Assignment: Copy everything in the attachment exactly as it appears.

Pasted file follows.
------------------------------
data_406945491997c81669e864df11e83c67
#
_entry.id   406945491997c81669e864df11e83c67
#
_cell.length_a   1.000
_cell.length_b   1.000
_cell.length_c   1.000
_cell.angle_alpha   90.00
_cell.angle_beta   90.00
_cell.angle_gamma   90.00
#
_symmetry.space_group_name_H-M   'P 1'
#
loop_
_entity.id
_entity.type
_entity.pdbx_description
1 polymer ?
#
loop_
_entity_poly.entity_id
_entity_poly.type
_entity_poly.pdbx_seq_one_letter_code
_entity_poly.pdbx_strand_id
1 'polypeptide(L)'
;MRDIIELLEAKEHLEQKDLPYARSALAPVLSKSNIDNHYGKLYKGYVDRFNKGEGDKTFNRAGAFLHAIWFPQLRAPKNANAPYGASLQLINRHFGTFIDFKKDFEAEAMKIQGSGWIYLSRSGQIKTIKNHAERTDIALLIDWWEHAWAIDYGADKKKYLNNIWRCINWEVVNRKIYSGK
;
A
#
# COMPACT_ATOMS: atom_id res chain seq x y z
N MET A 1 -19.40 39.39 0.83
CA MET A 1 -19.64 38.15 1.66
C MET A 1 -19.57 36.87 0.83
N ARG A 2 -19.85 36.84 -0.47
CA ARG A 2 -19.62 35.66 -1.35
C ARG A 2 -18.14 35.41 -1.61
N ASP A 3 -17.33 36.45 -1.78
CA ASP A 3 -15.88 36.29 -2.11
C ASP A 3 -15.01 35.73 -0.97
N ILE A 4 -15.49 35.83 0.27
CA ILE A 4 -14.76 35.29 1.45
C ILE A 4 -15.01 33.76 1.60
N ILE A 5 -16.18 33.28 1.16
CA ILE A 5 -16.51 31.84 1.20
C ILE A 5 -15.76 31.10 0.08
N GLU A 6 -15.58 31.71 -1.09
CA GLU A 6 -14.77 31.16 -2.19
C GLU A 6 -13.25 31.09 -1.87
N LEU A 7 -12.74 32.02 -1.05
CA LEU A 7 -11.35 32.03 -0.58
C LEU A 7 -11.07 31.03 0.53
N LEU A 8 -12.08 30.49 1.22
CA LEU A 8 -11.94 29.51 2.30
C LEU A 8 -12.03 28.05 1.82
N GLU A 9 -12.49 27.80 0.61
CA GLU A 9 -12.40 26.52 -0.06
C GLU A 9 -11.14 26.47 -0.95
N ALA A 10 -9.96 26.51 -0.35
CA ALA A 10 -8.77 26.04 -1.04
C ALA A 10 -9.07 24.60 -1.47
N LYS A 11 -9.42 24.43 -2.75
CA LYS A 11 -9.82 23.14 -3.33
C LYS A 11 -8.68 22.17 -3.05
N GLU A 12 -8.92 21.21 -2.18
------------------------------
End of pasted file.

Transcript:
data_406945491997c81669e864df11e83c67
#
_entry.id   406945491997c81669e864df11e83c67
#
_cell.length_a   1.000
_cell.length_b   1.000
_cell.length_c   1.000
_cell.angle_alpha   90.00
_cell.angle_beta   90.00
_cell.angle_gamma   90.00
#
_symmetry.space_group_name_H-M   'P 1'
#
loop_
_entity.id
_entity.type
_entity.pdbx_description
1 polymer ?
#
loop_
_entity_poly.entity_id
_entity_poly.type
_entity_poly.pdbx_seq_one_letter_code
_entity_poly.pdbx_strand_id
1 'polypeptide(L)'
;MRDIIELLEAKEHLEQKDLPYARSALAPVLSKSNIDNHYGKLYKGYVDRFNKGEGDKTFNRAGAFLHAIWFPQLRAPKNANAPYGASLQLINRHFGTFIDFKKDFEAEAMKIQGSGWIYLSRSGQIKTIKNHAERTDIALLIDWWEHAWAIDYGADKKKYLNNIWRCINWEVVNRKIYSGK
;
A
#
# COMPACT_ATOMS: atom_id res chain seq x y z
N MET A 1 -19.40 39.39 0.83
CA MET A 1 -19.64 38.15 1.66
C MET A 1 -19.57 36.87 0.83
N ARG A 2 -19.85 36.84 -0.47
CA ARG A 2 -19.62 35.66 -1.35
C ARG A 2 -18.14 35.41 -1.61
N ASP A 3 -17.33 36.45 -1.78
CA ASP A 3 -15.88 36.29 -2.11
C ASP A 3 -15.01 35.73 -0.97
N ILE A 4 -15.49 35.83 0.27
CA ILE A 4 -14.76 35.29 1.45
C ILE A 4 -15.01 33.76 1.60
N ILE A 5 -16.18 33.28 1.16
CA ILE A 5 -16.51 31.84 1.20
C ILE A 5 -15.76 31.10 0.08
N GLU A 6 -15.58 31.71 -1.09
CA GLU A 6 -14.77 31.16 -2.19
C GLU A 6 -13.25 31.09 -1.87
N LEU A 7 -12.74 32.02 -1.05
CA LEU A 7 -11.35 32.03 -0.58
C LEU A 7 -11.07 31.03 0.53
N LEU A 8 -12.08 30.49 1.22
CA LEU A 8 -11.94 29.51 2.30
C LEU A 8 -12.03 28.05 1.82
N GLU A 9 -12.49 27.80 0.61
CA GLU A 9 -12.40 26.52 -0.06
C GLU A 9 -11.14 26.47 -0.95
N ALA A 10 -9.96 26.51 -0.35
CA ALA A 10 -8.77 26.04 -1.04
C ALA A 10 -9.07 24.60 -1.47
N LYS A 11 -9.42 24.43 -2.75
CA LYS A 11 -9.82 23.14 -3.33
C LYS A 11 -8.68 22.17 -3.05
N GLU A 12 -8.92 21.21 -2.18